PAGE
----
Towards early dental caries detection with OCT and polarized Raman spectroscopy
© Choo-Smith et al; licensee BioMed Central Ltd. 2010
Published: 29 October 2010
In recent years, we have been developing optical coherence tomography (OCT) and polarized Raman spectroscopy (PRS) for the detection of early non-cavitated dental caries. OCT provides high resolution morphological depth imaging of incipient caries. With OCT, early lesions can be readily identified as regions of high light backscattering with depth into the enamel as compared to health sound enamel. From the OCT images, the lesion depth can be approximated to provide clinically useful information to guide treatment decisions. In addition, we have derived a parameter known as the optical attenuation coefficient in order to distinguish sound from carious enamel non-subjectively. OCT is being combined with PRS since regions of high light backscattering not related to caries development can lead to false-positive results. PRS provides biochemical specificity along with molecular structural/orientational information. With PRS, the Raman depolarization ratio calculated from the main phosphate vibration at ~959 cm-1 from parallel- and cross-polarized Raman spectra allows discrimination between sound and early developing caries. Early studies on lab bench instrumentation are now being translated into fibre-optic based devices for intra-oral use in patient volunteers for clinical validation. In combination, OCT and PRS have potential for detecting and monitoring early lesions with high sensitivity and high specificity.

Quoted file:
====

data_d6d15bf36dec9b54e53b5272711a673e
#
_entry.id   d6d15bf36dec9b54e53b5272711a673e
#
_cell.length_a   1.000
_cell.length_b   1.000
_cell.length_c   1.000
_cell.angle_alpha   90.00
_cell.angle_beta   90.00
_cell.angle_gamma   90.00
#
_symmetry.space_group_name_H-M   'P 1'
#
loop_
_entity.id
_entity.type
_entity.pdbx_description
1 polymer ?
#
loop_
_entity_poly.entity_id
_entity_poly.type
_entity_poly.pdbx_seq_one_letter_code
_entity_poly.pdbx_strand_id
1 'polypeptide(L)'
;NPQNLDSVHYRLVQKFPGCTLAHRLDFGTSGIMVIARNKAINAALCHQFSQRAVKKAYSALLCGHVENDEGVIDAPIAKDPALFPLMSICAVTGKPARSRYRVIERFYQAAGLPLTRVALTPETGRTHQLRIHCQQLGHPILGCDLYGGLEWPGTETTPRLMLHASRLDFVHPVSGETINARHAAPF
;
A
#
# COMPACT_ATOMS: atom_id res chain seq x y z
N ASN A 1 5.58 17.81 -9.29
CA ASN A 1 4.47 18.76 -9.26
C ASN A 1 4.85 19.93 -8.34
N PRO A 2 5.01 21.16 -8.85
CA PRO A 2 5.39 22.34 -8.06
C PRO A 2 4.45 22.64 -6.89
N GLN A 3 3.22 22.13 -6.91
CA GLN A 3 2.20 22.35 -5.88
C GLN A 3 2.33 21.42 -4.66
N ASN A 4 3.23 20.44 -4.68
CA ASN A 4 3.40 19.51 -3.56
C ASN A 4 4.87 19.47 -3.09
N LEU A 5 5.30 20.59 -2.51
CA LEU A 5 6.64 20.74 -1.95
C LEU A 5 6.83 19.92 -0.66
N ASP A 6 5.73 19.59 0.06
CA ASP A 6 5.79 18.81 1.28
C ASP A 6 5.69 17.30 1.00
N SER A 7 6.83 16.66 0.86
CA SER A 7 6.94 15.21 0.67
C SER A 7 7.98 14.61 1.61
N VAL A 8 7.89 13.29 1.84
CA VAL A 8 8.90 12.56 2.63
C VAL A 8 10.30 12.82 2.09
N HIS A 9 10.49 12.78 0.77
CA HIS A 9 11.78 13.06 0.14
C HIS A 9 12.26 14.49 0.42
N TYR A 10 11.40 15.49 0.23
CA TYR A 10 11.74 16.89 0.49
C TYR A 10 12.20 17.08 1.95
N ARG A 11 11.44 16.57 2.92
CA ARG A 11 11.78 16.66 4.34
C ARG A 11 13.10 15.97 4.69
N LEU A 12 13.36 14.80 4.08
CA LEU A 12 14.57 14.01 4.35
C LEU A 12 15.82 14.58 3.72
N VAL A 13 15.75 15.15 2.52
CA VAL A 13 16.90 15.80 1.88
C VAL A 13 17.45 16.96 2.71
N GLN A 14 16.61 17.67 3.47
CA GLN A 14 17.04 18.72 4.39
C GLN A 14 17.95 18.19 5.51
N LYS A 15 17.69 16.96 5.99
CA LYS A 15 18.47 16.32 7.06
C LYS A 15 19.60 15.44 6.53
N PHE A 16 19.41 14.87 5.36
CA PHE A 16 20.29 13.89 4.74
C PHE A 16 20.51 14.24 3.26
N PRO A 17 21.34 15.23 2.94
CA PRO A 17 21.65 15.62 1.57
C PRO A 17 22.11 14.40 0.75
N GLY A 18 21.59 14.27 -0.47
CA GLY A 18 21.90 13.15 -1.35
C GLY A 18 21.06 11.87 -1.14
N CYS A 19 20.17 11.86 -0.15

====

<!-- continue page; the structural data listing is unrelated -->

This article is published under license to BioMed Central Ltd.